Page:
Inheritance Events: Perceptions of Actions that Involve the Giving and Receiving of Things

  • Jacqueline J. Goodnow Macquarie University
  • Jeanette A. Lawrence University of Melbourne
Keywords: inheritance arrangements, inheritable things, family narratives, personal items, commoditisation

Abstract

To explore perceptions of inheritance events, people were asked to describe arrangements they regarded as having "worked well" or not. This approach was productive. It yielded narratives that covered positive and negative arrangements, contributed by younger and older adults (mean ages 18 and 45 with few signs of age differences). Selected for closer analysis were 56 narratives involving things rather than only money or land. The aims were to investigate what distinguishes actions viewed positively or negatively, and whether inheritance giving and receiving is like gift-giving and gift-receiving. Analysis brought out the need to separate two routes to acquisition (direct gifts and "family works it out"), and distinctions among actions (e.g., actions treating objects as "treasures" or "commodities"). They also brought out concerns with distributive and procedural aspects of actions. There was a reasonable fit between the results and general proposals about gift giving and receiving. Some redefinitions, however, were needed for concepts of "commodity" and "reciprocity". The results add to our understanding of why inheritable things matter and the features of inheritance-related actions that people regard as significant. URN: urn:nbn:de:0114-fqs0801252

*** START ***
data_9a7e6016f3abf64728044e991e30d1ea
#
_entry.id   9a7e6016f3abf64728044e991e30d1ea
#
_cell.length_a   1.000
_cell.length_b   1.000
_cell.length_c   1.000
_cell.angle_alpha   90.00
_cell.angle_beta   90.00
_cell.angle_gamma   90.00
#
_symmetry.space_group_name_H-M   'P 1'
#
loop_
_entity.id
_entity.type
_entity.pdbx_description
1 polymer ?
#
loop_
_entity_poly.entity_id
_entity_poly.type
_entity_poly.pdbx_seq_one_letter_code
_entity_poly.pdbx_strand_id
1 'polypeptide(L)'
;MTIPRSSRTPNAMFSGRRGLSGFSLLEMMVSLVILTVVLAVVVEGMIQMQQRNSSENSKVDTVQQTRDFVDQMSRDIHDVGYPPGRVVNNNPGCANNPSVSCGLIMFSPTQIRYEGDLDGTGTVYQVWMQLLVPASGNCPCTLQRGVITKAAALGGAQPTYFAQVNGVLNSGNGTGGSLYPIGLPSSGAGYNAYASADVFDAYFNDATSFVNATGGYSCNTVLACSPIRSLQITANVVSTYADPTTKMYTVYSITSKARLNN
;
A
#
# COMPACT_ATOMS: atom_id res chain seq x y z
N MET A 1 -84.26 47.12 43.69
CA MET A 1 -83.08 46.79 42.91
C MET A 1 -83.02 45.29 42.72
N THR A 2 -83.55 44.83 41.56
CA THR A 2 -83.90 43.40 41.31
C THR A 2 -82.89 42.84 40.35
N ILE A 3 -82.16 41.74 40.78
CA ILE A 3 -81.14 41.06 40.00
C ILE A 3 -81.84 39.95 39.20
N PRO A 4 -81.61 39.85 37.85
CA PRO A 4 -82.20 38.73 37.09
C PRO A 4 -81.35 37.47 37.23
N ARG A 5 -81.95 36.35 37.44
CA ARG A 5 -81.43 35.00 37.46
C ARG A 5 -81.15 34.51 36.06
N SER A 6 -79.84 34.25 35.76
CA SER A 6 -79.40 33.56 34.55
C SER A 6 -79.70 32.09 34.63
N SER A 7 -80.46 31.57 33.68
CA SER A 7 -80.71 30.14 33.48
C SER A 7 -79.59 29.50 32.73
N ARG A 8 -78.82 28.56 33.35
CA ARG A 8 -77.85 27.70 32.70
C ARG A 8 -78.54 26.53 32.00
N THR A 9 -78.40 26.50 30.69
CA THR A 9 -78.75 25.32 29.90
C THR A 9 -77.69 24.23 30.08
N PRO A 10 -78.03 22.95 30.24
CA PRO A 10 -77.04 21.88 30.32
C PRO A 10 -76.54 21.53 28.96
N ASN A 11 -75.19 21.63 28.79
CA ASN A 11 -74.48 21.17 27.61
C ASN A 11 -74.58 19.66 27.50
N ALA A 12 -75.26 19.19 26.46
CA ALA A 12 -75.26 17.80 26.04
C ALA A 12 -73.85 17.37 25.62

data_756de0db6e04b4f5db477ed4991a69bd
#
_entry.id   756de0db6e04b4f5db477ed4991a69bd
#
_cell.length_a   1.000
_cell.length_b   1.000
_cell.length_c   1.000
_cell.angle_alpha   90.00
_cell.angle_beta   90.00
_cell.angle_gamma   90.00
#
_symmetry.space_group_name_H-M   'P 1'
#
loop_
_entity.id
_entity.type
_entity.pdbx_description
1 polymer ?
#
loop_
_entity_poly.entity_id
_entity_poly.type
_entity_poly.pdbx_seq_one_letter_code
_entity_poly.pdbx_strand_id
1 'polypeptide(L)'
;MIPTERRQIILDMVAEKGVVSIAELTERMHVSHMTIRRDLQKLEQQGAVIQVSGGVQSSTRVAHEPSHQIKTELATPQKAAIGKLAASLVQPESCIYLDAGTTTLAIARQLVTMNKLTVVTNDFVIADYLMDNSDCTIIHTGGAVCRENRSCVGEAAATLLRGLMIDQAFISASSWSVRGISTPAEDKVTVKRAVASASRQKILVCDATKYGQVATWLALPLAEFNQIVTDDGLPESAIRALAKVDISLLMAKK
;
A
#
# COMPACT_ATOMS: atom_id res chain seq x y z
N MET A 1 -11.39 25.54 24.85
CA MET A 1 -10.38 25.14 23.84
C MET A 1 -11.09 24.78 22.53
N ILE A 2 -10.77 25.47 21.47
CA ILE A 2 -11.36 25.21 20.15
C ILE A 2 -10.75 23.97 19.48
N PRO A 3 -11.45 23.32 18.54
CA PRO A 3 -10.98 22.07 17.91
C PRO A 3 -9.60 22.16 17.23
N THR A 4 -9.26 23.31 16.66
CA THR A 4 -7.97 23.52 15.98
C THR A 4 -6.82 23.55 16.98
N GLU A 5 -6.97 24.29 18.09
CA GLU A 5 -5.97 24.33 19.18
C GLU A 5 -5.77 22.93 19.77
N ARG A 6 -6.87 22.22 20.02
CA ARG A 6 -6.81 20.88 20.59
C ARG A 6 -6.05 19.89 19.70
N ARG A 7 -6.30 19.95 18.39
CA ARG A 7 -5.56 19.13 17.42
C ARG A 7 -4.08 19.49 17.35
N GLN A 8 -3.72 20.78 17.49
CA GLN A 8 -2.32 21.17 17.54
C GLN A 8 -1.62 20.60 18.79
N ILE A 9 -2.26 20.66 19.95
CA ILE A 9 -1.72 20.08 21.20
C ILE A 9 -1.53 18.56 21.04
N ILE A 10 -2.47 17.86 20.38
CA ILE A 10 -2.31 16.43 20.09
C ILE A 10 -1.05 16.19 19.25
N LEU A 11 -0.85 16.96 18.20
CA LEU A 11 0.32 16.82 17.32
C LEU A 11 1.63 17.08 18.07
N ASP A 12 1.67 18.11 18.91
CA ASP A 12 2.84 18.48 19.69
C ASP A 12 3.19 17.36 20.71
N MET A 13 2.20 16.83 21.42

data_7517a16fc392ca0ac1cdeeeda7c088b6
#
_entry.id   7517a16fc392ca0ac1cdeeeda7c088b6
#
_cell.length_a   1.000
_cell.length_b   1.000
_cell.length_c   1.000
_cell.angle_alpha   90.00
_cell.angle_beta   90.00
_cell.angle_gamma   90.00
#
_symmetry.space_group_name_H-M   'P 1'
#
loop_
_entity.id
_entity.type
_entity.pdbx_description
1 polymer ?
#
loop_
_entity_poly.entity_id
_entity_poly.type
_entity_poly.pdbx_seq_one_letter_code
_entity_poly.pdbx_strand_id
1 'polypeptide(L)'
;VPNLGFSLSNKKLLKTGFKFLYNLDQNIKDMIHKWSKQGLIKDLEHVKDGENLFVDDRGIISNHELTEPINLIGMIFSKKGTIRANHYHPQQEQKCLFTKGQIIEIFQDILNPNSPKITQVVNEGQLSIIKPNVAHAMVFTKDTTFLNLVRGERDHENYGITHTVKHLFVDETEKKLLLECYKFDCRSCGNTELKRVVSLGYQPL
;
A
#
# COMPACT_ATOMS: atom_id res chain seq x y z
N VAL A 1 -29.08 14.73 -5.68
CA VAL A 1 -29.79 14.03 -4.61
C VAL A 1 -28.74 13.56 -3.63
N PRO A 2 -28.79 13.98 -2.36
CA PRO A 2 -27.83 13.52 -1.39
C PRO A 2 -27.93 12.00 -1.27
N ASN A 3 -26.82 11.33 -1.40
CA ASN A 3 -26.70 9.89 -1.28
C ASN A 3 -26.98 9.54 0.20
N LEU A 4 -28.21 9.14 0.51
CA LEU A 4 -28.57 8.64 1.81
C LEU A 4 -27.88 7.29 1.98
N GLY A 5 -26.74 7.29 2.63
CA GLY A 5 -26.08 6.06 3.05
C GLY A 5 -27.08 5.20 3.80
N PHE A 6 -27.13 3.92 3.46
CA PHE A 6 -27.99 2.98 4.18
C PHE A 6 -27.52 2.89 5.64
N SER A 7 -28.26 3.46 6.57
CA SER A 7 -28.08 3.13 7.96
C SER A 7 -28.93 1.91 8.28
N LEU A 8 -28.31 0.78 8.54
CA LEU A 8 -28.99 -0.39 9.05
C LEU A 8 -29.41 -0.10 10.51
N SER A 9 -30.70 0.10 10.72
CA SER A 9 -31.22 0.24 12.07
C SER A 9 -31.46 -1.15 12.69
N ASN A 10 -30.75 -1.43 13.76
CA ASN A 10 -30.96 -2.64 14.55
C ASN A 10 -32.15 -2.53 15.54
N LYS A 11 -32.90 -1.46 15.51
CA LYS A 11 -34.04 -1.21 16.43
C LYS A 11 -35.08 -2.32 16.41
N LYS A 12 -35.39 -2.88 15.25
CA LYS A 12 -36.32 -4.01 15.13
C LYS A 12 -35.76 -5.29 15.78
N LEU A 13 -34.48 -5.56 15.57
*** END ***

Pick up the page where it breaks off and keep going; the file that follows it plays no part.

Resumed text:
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Author Biographies

Jacqueline J. Goodnow, Macquarie University
Jacqueline J. GOODNOW is a developmental psychologist and research professor in the Institute of Early Childhood at Macquarie University. Her major research interests are in intergenerational relationships with particular attention given to the understanding of entitlement and obligation.
Jeanette A. Lawrence, University of Melbourne
Jeanette A. LAWRENCE is a developmental psychologist and associate professor in the School of Behavioural Science at the University of Melbourne. Her current research interests are in intergenerational interactions and culture and justice in family and legal settings.
Published
2008-01-31